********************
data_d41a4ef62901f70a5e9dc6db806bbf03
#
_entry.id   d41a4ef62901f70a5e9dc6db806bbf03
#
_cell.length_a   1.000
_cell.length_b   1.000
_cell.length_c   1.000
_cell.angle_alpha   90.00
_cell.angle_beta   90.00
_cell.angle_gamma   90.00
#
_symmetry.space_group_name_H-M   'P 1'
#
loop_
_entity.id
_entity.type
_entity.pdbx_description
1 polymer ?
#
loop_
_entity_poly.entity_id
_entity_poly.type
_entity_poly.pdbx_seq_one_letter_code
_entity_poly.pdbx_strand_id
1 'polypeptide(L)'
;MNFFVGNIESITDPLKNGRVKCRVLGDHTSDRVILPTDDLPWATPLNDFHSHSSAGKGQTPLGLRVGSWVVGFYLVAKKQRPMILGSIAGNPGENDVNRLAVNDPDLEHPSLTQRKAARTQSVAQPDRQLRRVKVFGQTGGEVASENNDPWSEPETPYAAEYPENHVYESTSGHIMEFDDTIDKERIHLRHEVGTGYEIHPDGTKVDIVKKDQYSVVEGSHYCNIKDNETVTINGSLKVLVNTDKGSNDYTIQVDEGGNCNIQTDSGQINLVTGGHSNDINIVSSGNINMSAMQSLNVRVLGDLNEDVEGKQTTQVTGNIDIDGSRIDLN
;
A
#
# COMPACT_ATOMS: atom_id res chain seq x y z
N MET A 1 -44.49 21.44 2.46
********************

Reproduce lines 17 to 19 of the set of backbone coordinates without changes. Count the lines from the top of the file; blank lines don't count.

_entity.pdbx_description
1 polymer ?
#